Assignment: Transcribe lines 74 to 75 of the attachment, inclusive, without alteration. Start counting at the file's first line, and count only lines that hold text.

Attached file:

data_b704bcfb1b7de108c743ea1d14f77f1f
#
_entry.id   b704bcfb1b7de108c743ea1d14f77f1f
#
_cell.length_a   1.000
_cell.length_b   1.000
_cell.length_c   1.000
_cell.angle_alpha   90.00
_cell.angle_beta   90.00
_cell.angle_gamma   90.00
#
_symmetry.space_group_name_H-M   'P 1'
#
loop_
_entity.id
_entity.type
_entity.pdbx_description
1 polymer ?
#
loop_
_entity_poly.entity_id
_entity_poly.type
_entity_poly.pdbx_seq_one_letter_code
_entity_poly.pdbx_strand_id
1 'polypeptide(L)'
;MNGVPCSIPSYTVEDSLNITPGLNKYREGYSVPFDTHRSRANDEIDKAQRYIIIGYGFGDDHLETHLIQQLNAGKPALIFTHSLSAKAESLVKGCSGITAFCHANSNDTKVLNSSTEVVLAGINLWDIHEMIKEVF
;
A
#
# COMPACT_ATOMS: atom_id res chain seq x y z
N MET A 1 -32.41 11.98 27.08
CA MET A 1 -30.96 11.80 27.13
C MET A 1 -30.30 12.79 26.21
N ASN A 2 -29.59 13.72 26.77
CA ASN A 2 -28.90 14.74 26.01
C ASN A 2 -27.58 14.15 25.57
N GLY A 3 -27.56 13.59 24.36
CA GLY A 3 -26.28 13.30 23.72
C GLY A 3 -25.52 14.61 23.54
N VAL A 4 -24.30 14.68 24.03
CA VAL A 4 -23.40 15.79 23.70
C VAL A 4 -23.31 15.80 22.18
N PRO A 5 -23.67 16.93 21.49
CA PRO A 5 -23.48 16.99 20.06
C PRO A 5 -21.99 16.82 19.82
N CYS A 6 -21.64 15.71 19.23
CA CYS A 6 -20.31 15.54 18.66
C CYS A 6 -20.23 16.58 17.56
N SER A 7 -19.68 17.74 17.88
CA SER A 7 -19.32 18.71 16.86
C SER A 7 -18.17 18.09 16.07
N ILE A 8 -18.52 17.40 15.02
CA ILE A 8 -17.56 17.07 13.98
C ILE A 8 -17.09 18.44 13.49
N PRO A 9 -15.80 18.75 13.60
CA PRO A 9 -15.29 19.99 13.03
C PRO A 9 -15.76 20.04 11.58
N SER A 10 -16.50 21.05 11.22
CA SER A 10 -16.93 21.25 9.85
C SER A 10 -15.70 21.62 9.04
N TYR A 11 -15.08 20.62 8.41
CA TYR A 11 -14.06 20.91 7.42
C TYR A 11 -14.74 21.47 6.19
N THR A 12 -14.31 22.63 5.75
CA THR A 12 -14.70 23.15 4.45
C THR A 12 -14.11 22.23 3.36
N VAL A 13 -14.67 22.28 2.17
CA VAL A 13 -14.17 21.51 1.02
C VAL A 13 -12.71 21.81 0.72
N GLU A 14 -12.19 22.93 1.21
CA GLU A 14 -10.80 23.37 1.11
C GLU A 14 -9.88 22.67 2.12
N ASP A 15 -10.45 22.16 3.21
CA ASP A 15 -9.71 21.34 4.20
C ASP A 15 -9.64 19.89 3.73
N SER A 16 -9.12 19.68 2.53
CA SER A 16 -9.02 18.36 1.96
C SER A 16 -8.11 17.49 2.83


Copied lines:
CA ASP A 15 -9.71 21.34 4.20
C ASP A 15 -9.64 19.89 3.73